Revenge of the Battery Snatchers

I think I speak for all people, not just hearing impaired people, when I say batteries are the bane of my existence.

But wait, hold on Shayna. Aren’t batteries a blessing? Aren’t they the reason you can use your phone, your laptop, your hearing aids?

Fine, yes, that is true.

But they are the reason I can use my phone, my laptop, and my hearing aids.

Imagine this: it is the first week of July and you are in Maui with your family on vacation. You are totally unplugged. Kind of. You have your personal audio cable hooked up to  your cochlear to you can listen to music, and yeah, your Dry Store hearing aid cleaner and your cochlear charger are all plugged in, blinking lights galore. But other than all that, you are totally unplugged. Yes, listening to your strange, confused playlist in which Trevor Hall songs follow Kanye songs follow Taylor Swift songs.

Then.

Horror of all horrors. Your phone’s battery symbol turns red. “Less than 20% remaining.” You feel annoyed (first world problems, to be sure) but you decide to keep your Zen. You are in Maui. You don’t need Apple.

You unhook your audio cable and remove your coverup, grab your sister, and hightail it to the warm Pacific Ocean.

Enter tropical wind. It brings AWESOME waves. You are kind of nervous, because you decided to keep your implant and hearing aid in. They are both supposedly water resistant. But still. You flow along happily with the current, timing the waves perfectly as you gently float over each one. But uh oh, this one looks kind of big. You stay calm. You resume your pattern of timing. Ready, one two three UP and over.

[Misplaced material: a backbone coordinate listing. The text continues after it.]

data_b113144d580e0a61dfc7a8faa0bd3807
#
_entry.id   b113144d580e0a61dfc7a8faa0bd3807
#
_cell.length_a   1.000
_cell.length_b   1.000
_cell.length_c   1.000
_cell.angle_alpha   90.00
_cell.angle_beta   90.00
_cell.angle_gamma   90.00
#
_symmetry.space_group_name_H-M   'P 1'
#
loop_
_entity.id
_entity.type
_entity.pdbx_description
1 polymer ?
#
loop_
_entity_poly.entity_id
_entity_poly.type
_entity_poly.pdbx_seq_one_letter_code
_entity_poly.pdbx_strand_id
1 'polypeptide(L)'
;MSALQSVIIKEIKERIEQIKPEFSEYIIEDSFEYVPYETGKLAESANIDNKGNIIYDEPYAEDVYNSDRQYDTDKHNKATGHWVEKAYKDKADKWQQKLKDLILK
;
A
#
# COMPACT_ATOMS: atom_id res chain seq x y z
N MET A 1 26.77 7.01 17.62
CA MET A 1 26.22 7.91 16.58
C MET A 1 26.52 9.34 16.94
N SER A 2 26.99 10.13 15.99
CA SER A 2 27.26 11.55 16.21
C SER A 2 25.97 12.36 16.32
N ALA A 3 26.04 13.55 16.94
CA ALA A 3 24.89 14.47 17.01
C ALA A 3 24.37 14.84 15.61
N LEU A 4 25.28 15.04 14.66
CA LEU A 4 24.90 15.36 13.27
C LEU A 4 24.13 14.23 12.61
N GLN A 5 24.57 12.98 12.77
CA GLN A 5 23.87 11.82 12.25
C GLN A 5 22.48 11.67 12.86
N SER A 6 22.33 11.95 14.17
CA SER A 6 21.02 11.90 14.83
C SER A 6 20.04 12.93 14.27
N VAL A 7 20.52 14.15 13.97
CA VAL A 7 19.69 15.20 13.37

Oof. You are placed exactly where the wave decided to break. Luckily, you did not get pounded in the tumbling white froth zone. But you took a bit of a licking from the tip of the wave. So did half of your hearing aid. It sounds a little echo-y all the sudden, and you realize that water has seeped through the filters. You will have to change them tonight.

Your hearing aid gives a meek warning beep, signaling the battery is about to die. What? You changed it this morning. It should at least last all day. You are annoyed again. Except this time it isn’t first world problems. It is every world problems. It is your hearing, for goodness sakes.

At least you didn’t wear your disposable cochlear implant battery. The case for the disposable implant battery is perforated with holes so that the removable batteries can breathe. The rechargeable ones that you are wearing today have no holes, because there are no removeable batteries. You simply charge them up each night.

Your hearing aid is slowly dimming. And then it goes dead. You trudge out of the ocean and find your beach bag, where you have packed extra hearing aid batteries and extra cochlear implant batteries. You remove your hearing aid and see that water has seeped through the filter into the battery compartment, effectively damaging the battery. You dry it out, replace the battery and resume your beach fun, with more caution this time.

It is later in the evening. You and your family are ready to go to dinner. Your hearing aid and implant have had some much needed R&R time in your Dry Store while you showered and got dressed. You are ready for a beautiful Maui evening. You get to the restaurant and order the Catch of the Day and sip on some Hawaiian fruit punch (non-alcoholic, calm down), but then your worst fear happens. The cochlear implant battery — your trusty rechargeable one — has started to die. The hearing aid dying is one thing. The hearing aid is more of a supporting actress. The implant, however, is the Clint Eastwood, the Leonardo DiCaprio, the Chris Pratt of the production that is your life — the lead actor. You dig into your purse and pull out the disposable cochlear implant batteries and accompanying battery case. Looks like second string batteries were going to save the day after all. You deftly perform the switch in your chair, because discreetly changing batteries in public is kind of your thing. Or you don’t really care, hard to tell. The implant comes back to life, and sounds more vibrant than ever before.